4/17/17 water-soluble colored pencils, Stillman & Birn Beta
(First attempt at shadow)
4/17/17 (Second attempt at shadow)

Tuesday, April 18, 2017

Getting Toned

3/21/17 ink, colored pencil, gel pen, graphite
Using toned paper is an ideal way to focus on values in a sketch. Every now and then I get in the mood for it and bind a sheet or two into my everyday sketchbook. Unfortunately, the 80-pound Strathmore toned paper I have is intended for dry media, so my fountain pens and some markers can bleed through.

The past year I’ve been getting my toned paper fix by using a red Field Notes Sweet Tooth notebook, which is not only bright red – the paper is heavy enough to withstand anything I’ve thrown at it, including markers and a light waterbrush wash. Both black shadows and white highlights pop beautifully on that red. But sometimes I wish the page were a little larger. I’ve also wanted to experiment with colored pencils on toned paper. . . 


Guess what? I heard from a very reliable source that my favorite sketchbook maker is coming out with a toned paper edition! I’m betting that the papers will be of similar heft and quality as the rest of its stellar sketchbook line. I can’t wait! (You heard it here first!)

Monday, April 17, 2017

An Easter Treat

4/16/17 colored pencils, ink

Although it stayed hazy all day, Easter was the warmest spring day yet – all the way up to 64 degrees in my ‘hood! After the wettest winter in decades, it was a treat to visit Maple Leaf Park without our raincoats, hats and gloves. We walked a lap around the park, and then I plunked myself down at a picnic table to make this sketch.

The forecast is not looking promising for the rest of the week, but as long as I get an occasional spring treat like that, I can manage until summer.


And here was my other Easter treat. I hope the Easter Bunny was good to you, too!


Sunday, April 16, 2017

Tran Portfolio Pencil Case: An Elegant Solution

The Tran Portfolio Pencil Case, sans "portfolio."

Ever since my trip to Japan a year and a half ago, I’ve been happily using my Kutsuwa Dr. Ion organizer to keep my everyday-carry Rickshaw Zero Messenger Bag tidy and functional. (I’m sorry that I don’t have a shopping link for the Dr. Ion – sadly, it has been discontinued.) I’ve been so happy with it, in fact, that it landed on my 2016 Top 10 list.

Kutsuwa Dr. Ion bag organizer
My colored pencils stand upright in the organizer’s largest compartment, which is a requirement for any implement in my bag – I must be able to reach it easily without unzipping, unsnapping and especially un-Velcroing flaps or tabs. The only thing that has bothered me about this arrangement is that as my pencils get shorter, they fall to the bottom of the compartment or just disappear from view. I’ve been searching for a solution – some kind of vertical-standing pencil holder with elastic loops – but everything I’ve found has been contained within a bulky case or too large for my bag.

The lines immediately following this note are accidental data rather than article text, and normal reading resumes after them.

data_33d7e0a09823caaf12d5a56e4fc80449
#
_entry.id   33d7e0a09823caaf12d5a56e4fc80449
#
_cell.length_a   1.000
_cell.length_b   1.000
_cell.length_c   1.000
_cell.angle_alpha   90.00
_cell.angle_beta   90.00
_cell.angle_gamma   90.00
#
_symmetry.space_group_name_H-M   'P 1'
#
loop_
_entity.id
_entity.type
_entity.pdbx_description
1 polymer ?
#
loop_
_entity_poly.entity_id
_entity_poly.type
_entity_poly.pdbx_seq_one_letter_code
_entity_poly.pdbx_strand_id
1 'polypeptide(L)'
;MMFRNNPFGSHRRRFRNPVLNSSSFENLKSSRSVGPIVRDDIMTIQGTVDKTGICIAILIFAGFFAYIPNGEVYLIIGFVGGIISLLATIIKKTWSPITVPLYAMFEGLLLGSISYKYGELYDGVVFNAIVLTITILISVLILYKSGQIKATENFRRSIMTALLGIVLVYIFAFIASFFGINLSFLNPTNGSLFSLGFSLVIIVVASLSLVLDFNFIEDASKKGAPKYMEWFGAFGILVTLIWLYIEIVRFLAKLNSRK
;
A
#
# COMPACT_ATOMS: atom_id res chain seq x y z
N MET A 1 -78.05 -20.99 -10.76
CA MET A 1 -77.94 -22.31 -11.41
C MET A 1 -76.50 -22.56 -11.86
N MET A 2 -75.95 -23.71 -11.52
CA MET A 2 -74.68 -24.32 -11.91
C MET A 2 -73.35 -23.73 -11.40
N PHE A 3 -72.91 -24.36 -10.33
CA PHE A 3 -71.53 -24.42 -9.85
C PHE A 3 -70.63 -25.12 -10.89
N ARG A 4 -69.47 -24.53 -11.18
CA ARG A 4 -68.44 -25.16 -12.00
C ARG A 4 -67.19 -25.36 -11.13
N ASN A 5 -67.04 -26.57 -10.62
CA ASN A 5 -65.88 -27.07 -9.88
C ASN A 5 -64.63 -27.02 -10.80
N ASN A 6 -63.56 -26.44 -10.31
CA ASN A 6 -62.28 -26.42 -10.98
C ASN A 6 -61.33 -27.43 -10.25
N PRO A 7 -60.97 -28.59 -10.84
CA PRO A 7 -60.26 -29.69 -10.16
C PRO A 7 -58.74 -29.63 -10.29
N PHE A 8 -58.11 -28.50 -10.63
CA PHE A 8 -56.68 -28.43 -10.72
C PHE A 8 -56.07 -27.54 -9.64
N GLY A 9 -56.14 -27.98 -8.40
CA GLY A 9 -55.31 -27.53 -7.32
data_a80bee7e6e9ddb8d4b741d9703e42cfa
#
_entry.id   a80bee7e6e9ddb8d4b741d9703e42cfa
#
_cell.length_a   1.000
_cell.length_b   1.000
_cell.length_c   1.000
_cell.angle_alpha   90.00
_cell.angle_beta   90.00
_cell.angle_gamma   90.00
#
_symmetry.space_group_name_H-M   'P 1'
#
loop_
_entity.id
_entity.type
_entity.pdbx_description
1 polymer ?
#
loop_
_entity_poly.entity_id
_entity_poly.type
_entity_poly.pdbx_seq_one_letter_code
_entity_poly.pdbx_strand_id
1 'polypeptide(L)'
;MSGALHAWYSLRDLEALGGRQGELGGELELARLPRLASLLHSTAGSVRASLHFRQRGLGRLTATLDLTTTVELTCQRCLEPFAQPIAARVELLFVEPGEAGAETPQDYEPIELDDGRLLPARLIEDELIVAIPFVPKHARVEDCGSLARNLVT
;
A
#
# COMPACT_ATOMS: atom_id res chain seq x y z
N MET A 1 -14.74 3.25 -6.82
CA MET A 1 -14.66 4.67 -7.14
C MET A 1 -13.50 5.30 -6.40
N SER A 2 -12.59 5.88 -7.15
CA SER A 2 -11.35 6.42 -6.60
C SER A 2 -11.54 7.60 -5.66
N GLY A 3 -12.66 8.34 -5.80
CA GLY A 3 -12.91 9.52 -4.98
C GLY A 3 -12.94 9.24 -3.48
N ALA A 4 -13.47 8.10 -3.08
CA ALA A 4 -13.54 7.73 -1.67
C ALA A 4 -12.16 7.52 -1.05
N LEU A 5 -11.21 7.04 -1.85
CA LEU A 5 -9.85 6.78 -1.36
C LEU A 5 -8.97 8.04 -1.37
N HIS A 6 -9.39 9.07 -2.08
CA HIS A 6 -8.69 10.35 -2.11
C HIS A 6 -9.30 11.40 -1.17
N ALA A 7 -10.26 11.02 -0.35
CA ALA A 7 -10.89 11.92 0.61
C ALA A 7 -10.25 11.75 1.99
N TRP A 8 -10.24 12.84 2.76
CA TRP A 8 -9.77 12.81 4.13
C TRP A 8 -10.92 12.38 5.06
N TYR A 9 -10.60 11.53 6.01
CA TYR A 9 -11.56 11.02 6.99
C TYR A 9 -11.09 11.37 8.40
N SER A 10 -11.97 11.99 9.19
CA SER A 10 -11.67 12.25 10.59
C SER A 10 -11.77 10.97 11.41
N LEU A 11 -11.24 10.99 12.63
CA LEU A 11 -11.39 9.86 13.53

Then last week when I was cruising my Instagram feed, my eyes popped open: Intrepid sketcher and long-time blog reader Wendi showed her sketch kit, which included a strip of loops holding her colored pencils – but no bulk around it. I immediately messaged her for details. The Tran Portfolio Pencil Case comes with a transparent zip pouch to protect the pencils, but Wendi pulled out the working part and placed it directly into her bag – which is exactly what caught my eye. It seemed like a streamlined, elegant solution to my issue!

The 25-pencil case fits perfectly across the width of the Rickshaw and secures
with Velcro.
Much to my joy, it is exactly that! It fits perfectly across the width of my Rickshaw bag. What’s more, the U.S.-made Tran case has some Velcro “hook” strips on its reverse side, and guess what? All Rickshaw bags come with “loop” strips on the inside for attaching optional accessory pouches. The Tran case securely attaches – as if it were custom-made for my Rickshaw! Although the Velcro wouldn’t be necessary to keep the case in place in the bag, the pencil loops are very tight, so I think the case would tend to pull up whenever I remove a pencil if not for the Velcro.

Now each fully accessible and visible colored pencil has its own elastic loop holding it upright, no matter how short it gets. And since all the pencils stand flat against the side of the bag instead of bunched together, they are less bulky. (The Tran can also be folded into a triangular-shaped self-standing holder for use on a desk; see the Amazon page for an image or Wendi’s Instagram for an even better image.) It holds 25 pencils, which is a few more than I typically carry, so there’s room for the location-specific colors I like to take when I travel. On the other hand, 25 is a strict limit, so I won’t be tempted to carry more than I need.


Here's my view when I'm carrying the bag -- everything fully accessible.
I took the new Tran out for its first spin to the Friday sketch outing, and it works perfectly! If there’s one thing I love almost as much as sketching, it’s finding just the right solution to a sketch kit issue. Many thanks for the inspiration, Wendi!


An elegant solution!